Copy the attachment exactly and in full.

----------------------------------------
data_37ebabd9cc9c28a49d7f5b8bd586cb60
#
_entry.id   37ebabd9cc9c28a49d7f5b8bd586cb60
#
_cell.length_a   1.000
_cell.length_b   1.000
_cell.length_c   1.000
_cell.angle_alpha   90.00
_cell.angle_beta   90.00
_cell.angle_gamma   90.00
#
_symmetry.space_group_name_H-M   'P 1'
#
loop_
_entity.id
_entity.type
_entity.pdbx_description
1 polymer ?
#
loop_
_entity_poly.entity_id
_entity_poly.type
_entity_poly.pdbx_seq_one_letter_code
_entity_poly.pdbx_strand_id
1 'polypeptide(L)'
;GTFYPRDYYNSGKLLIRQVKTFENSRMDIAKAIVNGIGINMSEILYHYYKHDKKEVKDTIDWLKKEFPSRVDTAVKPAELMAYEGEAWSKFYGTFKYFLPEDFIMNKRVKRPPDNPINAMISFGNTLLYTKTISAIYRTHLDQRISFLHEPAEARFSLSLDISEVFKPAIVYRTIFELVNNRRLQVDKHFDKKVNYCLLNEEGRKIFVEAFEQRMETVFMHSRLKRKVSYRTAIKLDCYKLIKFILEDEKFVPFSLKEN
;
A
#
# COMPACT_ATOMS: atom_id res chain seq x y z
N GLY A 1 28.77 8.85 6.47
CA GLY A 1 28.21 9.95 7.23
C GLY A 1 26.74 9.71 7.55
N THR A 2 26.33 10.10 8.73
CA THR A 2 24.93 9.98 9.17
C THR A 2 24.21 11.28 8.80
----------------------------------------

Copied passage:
data_37ebabd9cc9c28a49d7f5b8bd586cb60
#
_entry.id   37ebabd9cc9c28a49d7f5b8bd586cb60
#
_cell.length_a   1.000
_cell.length_b   1.000
_cell.length_c   1.000
_cell.angle_alpha   90.00
_cell.angle_beta   90.00
_cell.angle_gamma   90.00
#
_symmetry.space_group_name_H-M   'P 1'
#
loop_
_entity.id
_entity.type
_entity.pdbx_description
1 polymer ?
#
loop_
_entity_poly.entity_id
_entity_poly.type
_entity_poly.pdbx_seq_one_letter_code
_entity_poly.pdbx_strand_id
1 'polypeptide(L)'
;GTFYPRDYYNSGKLLIRQVKTFENSRMDIAKAIVNGIGINMSEILYHYYKHDKKEVKDTIDWLKKEFPSRVDTAVKPAELMAYEGEAWSKFYGTFKYFLPEDFIMNKRVKRPPDNPINAMISFGNTLLYTKTISAIYRTHLDQRISFLHEPAEARFSLSLDISEVFKPAIVYRTIFELVNNRRLQVDKHFDKKVNYCLLNEEGRKIFVEAFEQRMETVFMHSRLKRKVSYRTAIKLDCYKLIKFILEDEKFVPFSLKEN
;
A
#
# COMPACT_ATOMS: atom_id res chain seq x y z
N GLY A 1 28.77 8.85 6.47
CA GLY A 1 28.21 9.95 7.23
C GLY A 1 26.74 9.71 7.55
N THR A 2 26.33 10.10 8.73
CA THR A 2 24.93 9.98 9.17
C THR A 2 24.21 11.28 8.80